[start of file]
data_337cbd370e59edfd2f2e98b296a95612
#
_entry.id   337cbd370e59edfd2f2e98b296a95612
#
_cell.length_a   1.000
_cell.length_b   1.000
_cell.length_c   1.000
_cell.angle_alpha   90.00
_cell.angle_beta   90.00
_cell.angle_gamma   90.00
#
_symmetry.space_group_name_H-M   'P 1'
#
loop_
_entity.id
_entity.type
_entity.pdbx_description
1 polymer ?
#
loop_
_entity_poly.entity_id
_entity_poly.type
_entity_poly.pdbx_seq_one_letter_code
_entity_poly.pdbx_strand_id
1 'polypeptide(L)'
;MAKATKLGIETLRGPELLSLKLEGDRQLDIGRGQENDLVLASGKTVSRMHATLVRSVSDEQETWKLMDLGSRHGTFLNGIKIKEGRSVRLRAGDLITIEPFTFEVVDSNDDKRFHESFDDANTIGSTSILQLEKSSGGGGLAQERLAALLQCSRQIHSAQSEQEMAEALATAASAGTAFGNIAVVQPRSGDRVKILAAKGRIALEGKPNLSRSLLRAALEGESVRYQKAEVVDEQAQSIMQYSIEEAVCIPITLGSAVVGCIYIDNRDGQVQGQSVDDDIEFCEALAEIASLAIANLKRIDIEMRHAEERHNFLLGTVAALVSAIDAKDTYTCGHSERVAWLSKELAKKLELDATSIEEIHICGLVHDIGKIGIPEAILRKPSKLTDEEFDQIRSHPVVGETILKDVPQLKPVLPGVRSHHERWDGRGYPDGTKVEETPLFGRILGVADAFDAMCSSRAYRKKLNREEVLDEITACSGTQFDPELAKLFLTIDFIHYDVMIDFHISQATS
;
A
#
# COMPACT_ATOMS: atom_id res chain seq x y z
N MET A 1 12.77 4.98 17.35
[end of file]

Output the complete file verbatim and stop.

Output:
data_337cbd370e59edfd2f2e98b296a95612
#
_entry.id   337cbd370e59edfd2f2e98b296a95612
#
_cell.length_a   1.000
_cell.length_b   1.000
_cell.length_c   1.000
_cell.angle_alpha   90.00
_cell.angle_beta   90.00
_cell.angle_gamma   90.00
#
_symmetry.space_group_name_H-M   'P 1'
#
loop_
_entity.id
_entity.type
_entity.pdbx_description
1 polymer ?
#
loop_
_entity_poly.entity_id
_entity_poly.type
_entity_poly.pdbx_seq_one_letter_code
_entity_poly.pdbx_strand_id
1 'polypeptide(L)'
;MAKATKLGIETLRGPELLSLKLEGDRQLDIGRGQENDLVLASGKTVSRMHATLVRSVSDEQETWKLMDLGSRHGTFLNGIKIKEGRSVRLRAGDLITIEPFTFEVVDSNDDKRFHESFDDANTIGSTSILQLEKSSGGGGLAQERLAALLQCSRQIHSAQSEQEMAEALATAASAGTAFGNIAVVQPRSGDRVKILAAKGRIALEGKPNLSRSLLRAALEGESVRYQKAEVVDEQAQSIMQYSIEEAVCIPITLGSAVVGCIYIDNRDGQVQGQSVDDDIEFCEALAEIASLAIANLKRIDIEMRHAEERHNFLLGTVAALVSAIDAKDTYTCGHSERVAWLSKELAKKLELDATSIEEIHICGLVHDIGKIGIPEAILRKPSKLTDEEFDQIRSHPVVGETILKDVPQLKPVLPGVRSHHERWDGRGYPDGTKVEETPLFGRILGVADAFDAMCSSRAYRKKLNREEVLDEITACSGTQFDPELAKLFLTIDFIHYDVMIDFHISQATS
;
A
#
# COMPACT_ATOMS: atom_id res chain seq x y z
N MET A 1 12.77 4.98 17.35